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Mrs Eileen Polson  (May-June 1998)

Eileen was born in 1918, six months before the end of the Great War, to Florence Marian and William James White. Her mother always told her that she remembered bombs being dropped on the heath around the time that she was born. The family was living at number 41 High Street having returned a few years earlier from Bournemouth in order that Marion and William could care for her father Thomas Andrews. Eileen's brother Roy, 8 years her senior had been born in Bournemouth. Eileen's father was, at the time of her birth, in the Norfolk Regiment. Sadly he died in 1926 at the age of 41 from peritonitis.


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Baby Eileen

William James White - father

William, Florence, brother Roy and baby Eileen.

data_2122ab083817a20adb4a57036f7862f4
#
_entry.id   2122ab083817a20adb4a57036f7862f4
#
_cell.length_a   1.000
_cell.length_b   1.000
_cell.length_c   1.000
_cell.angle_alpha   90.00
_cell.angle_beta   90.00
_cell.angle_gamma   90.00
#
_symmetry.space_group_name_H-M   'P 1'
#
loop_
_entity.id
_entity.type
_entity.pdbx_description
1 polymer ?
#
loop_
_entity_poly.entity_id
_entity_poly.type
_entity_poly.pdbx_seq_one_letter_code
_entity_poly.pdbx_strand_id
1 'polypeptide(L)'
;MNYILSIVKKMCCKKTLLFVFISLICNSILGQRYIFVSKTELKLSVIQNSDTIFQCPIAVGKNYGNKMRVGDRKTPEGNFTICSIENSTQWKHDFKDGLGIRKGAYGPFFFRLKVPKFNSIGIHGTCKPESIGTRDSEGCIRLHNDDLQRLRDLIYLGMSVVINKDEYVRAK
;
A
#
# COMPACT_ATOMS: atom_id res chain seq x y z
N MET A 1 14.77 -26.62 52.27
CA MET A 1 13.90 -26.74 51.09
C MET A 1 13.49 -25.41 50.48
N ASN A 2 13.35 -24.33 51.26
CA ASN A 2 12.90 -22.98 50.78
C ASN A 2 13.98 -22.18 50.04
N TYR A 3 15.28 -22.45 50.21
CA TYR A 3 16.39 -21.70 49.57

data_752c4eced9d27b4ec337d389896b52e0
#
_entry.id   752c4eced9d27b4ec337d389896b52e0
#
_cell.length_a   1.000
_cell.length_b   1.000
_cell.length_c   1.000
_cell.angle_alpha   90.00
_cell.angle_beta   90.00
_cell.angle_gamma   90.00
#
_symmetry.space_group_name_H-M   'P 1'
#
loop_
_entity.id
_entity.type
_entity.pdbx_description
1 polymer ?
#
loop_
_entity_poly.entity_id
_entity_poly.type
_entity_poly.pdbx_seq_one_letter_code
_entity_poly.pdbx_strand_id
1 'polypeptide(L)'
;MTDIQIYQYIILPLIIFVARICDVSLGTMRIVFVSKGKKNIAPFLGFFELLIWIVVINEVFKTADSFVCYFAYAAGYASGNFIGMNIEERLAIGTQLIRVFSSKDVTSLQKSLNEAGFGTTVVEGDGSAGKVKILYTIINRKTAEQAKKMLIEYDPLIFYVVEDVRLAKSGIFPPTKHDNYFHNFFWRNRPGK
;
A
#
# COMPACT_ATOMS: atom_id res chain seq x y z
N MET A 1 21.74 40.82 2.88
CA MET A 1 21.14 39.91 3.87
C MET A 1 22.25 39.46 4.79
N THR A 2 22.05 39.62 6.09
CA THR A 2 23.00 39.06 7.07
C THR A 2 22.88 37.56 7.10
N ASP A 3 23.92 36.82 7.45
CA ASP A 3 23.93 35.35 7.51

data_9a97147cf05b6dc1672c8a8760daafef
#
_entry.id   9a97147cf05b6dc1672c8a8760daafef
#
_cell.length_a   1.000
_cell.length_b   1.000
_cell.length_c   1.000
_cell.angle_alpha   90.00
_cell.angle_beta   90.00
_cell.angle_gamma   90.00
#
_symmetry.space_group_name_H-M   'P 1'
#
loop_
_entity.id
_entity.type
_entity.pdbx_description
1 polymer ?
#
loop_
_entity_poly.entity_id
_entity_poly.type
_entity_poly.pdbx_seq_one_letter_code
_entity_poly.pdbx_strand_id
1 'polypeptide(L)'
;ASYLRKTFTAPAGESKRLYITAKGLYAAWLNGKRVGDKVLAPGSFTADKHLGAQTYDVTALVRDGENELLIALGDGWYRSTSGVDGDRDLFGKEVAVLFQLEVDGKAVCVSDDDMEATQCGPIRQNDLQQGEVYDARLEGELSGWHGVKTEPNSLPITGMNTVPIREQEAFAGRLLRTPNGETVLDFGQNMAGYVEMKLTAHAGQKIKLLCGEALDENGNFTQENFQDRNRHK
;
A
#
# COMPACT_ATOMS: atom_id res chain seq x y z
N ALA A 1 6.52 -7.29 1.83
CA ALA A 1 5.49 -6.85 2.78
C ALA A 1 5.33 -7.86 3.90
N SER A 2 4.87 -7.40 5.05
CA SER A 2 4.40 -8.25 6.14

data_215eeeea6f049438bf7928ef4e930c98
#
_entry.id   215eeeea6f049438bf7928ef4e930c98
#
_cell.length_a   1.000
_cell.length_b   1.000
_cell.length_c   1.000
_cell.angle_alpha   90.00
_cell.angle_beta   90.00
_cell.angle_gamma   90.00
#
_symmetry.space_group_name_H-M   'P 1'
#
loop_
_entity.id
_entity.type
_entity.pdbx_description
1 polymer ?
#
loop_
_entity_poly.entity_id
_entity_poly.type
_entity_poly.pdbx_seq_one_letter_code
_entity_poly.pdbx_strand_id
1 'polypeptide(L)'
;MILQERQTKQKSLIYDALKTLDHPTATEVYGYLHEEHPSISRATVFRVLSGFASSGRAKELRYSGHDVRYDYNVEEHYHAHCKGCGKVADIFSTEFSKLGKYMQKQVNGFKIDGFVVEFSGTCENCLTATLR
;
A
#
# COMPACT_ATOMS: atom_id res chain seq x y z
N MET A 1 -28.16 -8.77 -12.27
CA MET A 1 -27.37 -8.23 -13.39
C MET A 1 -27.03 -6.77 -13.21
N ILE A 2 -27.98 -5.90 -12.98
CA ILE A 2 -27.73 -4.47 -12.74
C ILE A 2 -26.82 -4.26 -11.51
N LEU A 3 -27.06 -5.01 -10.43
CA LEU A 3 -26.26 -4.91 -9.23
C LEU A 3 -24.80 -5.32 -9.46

The family has, since the house was built in 1728, lived at No. 41 and Eileen's son Richard has researched and produced a family tree dating from that time which hangs proudly in the living room. The gardens and yard (purchased in the early 1800s by Grandfather Andrews) have seen many changes what with the addition of various extensions to the main house and the demolition of various surrounding cottages which used to be lived in by farm workers. In total six small cottages have, over the years, disappeared from the site, two from the back of the house which suffered bomb damage during WW2 and 4 from the yard. The small building attached to the yard side of the Pet Shop in High Street was originally a Quaker Meeting House before becoming a Butchers. After that it was a sweet shop and then, when Eileen was born, it was a General Store run by a Miss Prior. Miss Prior was from East Dereham and she worked originally for Barley Porter before striking out on her own. She lodged with the Banhams and rented the building from Grandfather Andrews. Some time later she went into partnership with Mrs Banham (Prior & Banham) and then, when Mrs Banham died her daughter Mrs Llewellyn took over (Prior and Llewellyn). Eileen remembers one particular incident when she was playing in the garden with her dolls and one of them broke. When her Grandfather heard the crying he immediately took her hand and walked her round to the store to buy a new one. Needless to say the tears stopped immediately.